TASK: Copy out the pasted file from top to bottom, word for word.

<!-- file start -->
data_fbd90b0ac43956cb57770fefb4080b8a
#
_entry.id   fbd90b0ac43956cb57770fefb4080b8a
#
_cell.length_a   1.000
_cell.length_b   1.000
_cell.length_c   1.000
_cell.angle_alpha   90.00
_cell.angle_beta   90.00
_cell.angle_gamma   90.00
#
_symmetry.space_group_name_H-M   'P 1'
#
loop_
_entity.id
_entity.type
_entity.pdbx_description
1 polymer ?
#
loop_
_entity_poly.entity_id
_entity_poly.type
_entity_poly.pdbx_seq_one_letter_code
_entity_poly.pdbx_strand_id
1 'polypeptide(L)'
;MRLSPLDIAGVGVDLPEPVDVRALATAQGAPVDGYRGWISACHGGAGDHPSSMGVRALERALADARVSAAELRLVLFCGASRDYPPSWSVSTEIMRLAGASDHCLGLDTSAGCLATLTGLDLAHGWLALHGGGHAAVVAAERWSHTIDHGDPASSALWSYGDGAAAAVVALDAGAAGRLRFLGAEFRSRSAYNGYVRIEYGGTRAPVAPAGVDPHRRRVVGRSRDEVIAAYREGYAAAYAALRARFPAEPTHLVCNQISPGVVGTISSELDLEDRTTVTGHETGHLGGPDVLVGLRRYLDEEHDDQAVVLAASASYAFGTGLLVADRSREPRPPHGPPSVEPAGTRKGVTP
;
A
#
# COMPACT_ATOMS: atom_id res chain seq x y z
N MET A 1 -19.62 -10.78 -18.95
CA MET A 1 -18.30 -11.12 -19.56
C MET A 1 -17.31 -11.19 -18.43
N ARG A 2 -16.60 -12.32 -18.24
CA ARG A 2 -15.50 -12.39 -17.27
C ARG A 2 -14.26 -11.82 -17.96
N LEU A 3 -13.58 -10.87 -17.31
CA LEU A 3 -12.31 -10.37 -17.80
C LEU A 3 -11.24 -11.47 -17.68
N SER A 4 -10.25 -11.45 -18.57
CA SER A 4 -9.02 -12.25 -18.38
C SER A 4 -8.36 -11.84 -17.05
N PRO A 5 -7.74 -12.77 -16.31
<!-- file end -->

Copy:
data_fbd90b0ac43956cb57770fefb4080b8a
#
_entry.id   fbd90b0ac43956cb57770fefb4080b8a
#
_cell.length_a   1.000
_cell.length_b   1.000
_cell.length_c   1.000
_cell.angle_alpha   90.00
_cell.angle_beta   90.00
_cell.angle_gamma   90.00
#
_symmetry.space_group_name_H-M   'P 1'
#
loop_
_entity.id
_entity.type
_entity.pdbx_description
1 polymer ?
#
loop_
_entity_poly.entity_id
_entity_poly.type
_entity_poly.pdbx_seq_one_letter_code
_entity_poly.pdbx_strand_id
1 'polypeptide(L)'
;MRLSPLDIAGVGVDLPEPVDVRALATAQGAPVDGYRGWISACHGGAGDHPSSMGVRALERALADARVSAAELRLVLFCGASRDYPPSWSVSTEIMRLAGASDHCLGLDTSAGCLATLTGLDLAHGWLALHGGGHAAVVAAERWSHTIDHGDPASSALWSYGDGAAAAVVALDAGAAGRLRFLGAEFRSRSAYNGYVRIEYGGTRAPVAPAGVDPHRRRVVGRSRDEVIAAYREGYAAAYAALRARFPAEPTHLVCNQISPGVVGTISSELDLEDRTTVTGHETGHLGGPDVLVGLRRYLDEEHDDQAVVLAASASYAFGTGLLVADRSREPRPPHGPPSVEPAGTRKGVTP
;
A
#
# COMPACT_ATOMS: atom_id res chain seq x y z
N MET A 1 -19.62 -10.78 -18.95
CA MET A 1 -18.30 -11.12 -19.56
C MET A 1 -17.31 -11.19 -18.43
N ARG A 2 -16.60 -12.32 -18.24
CA ARG A 2 -15.50 -12.39 -17.27
C ARG A 2 -14.26 -11.82 -17.96
N LEU A 3 -13.58 -10.87 -17.31
CA LEU A 3 -12.31 -10.37 -17.80
C LEU A 3 -11.24 -11.47 -17.68
N SER A 4 -10.25 -11.45 -18.57
CA SER A 4 -9.02 -12.25 -18.38
C SER A 4 -8.36 -11.84 -17.05
N PRO A 5 -7.74 -12.77 -16.31